'Molecular Movie' Opens Door to New Cancer Treatments
News Feb 11, 2016
S-Adenosylmethionine (SAMe) is a major methyl donor that is produced by the highly conserved Methionine Adenosyltransferase (MAT) family of enzymes. Methylation is an underpinning process of life and provides control for biological processes such as DNA synthesis, cell growth and apoptosis.
Tight regulation of the level of SAMe is essential for maintaining a healthy cell and dysregulation of SAMe is considered important in many diseases including liver and colon cancer.
The international team, which includes researchers from the Center for Cooperative Research in Biosciences, Spain, and Cedars-Sinai Medical Center, Los Angeles, used X-ray crystallography to successfully unravel how the catalytic subunit MATα2 synthesises SAMe, with details of every atom's location and behaviour as the synthesis takes place.
The work was led by Professor Samar Hasnain and Dr Svetlana Antonyuk who are co-directors of the University's Barkla X-ray Laboratory of Biophysics and utilised some of Europe's most powerful X-ray synchrotron sources, including ALBA in Spain and DIAMOND in the UK.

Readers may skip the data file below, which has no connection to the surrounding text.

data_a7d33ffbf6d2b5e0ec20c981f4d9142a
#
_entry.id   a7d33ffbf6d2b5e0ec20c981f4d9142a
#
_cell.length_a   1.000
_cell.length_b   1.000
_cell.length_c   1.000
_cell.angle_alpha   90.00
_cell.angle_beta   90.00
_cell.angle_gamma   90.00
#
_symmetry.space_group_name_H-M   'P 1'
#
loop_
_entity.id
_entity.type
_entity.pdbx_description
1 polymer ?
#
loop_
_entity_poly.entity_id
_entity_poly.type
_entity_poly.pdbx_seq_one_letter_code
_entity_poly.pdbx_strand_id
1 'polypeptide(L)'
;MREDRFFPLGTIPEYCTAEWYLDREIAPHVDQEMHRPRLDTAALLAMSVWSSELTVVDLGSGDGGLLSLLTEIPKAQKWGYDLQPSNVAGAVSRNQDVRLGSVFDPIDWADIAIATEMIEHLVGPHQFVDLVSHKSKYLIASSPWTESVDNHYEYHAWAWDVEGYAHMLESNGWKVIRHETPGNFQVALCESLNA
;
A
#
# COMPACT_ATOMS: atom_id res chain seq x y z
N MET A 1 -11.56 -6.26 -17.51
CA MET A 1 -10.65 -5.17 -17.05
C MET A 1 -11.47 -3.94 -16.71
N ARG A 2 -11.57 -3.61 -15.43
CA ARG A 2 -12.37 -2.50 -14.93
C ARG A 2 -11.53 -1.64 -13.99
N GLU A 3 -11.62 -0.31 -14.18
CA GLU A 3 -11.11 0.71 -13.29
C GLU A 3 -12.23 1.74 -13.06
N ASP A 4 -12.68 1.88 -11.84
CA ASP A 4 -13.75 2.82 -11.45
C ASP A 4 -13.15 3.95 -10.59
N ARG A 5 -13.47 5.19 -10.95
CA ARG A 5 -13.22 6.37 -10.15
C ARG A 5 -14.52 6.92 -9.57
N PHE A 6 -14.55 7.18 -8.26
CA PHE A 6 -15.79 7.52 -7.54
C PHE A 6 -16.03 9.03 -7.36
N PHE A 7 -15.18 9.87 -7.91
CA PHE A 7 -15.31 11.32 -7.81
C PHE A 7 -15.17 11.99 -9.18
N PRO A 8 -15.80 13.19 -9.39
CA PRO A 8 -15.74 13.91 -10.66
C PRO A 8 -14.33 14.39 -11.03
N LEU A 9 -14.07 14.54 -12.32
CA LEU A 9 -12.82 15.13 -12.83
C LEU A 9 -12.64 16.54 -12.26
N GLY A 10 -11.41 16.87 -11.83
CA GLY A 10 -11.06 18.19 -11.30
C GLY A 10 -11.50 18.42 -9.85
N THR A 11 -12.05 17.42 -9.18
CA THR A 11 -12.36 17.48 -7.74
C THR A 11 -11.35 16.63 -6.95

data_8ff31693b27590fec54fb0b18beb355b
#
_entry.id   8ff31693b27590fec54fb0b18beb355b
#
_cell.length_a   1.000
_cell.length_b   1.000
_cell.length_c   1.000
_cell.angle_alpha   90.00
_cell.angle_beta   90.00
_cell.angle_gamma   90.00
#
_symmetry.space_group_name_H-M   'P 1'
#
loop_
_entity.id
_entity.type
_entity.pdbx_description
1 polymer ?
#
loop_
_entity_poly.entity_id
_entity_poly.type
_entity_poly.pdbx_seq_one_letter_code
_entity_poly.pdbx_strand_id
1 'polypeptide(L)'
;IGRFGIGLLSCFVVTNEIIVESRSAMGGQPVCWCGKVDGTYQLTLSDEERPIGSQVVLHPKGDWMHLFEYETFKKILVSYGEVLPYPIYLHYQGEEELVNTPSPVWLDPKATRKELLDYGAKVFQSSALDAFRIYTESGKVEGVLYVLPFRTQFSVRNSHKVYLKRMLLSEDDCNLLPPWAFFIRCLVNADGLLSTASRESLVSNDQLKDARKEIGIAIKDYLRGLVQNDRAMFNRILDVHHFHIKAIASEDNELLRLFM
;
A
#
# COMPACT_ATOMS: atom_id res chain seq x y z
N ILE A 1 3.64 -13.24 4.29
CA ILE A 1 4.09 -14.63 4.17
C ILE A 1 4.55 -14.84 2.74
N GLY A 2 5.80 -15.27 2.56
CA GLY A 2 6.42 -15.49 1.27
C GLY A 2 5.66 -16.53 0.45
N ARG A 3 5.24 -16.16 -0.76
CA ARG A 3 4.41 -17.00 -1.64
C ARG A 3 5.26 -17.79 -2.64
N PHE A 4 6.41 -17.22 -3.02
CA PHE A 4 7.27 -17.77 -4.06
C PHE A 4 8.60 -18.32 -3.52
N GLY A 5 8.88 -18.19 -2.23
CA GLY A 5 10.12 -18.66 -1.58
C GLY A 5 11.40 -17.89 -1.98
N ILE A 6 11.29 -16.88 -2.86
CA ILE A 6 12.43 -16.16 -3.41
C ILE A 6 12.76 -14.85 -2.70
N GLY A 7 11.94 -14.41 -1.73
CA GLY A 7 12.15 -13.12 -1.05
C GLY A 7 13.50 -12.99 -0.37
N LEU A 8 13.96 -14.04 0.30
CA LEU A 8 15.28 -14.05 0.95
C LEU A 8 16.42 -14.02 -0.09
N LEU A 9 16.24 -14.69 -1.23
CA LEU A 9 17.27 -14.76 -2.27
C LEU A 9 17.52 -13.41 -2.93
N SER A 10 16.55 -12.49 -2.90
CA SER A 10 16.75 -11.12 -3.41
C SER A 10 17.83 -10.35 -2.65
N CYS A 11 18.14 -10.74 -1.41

Professor Hasnain, said: "Though the relationship between SAMe and tumour growth has been known for some time, this molecule also has other important functions inside the cell that cannot be altered and there is currently no way of acting against it without affecting these other life-sustaining functions.
"The good news is that MATα2 is only overexpressed in adults with tumours therefore representing an excellent therapeutic target, which could open the door to the creation of highly targeted drugs that act exclusively on this enzyme rather than attacking other regions of the body."
Dr Antonyuk, added: "Our work has provided a detailed insight into the synthesis of SAMe by this human enzyme and has opened the way to target it for therapeutic purposes for hepatocellular carcinoma and colon cancer."
Previous work by the International Multiple Sclerosis Genetics Consortium (IMSGC) has identified 233 genetic risk variants. However, these only account for about 20% of overall disease risk, with the remaining genetic culprits proving elusive. A new study has tracked down four of these hard-to-find genes.READ MORE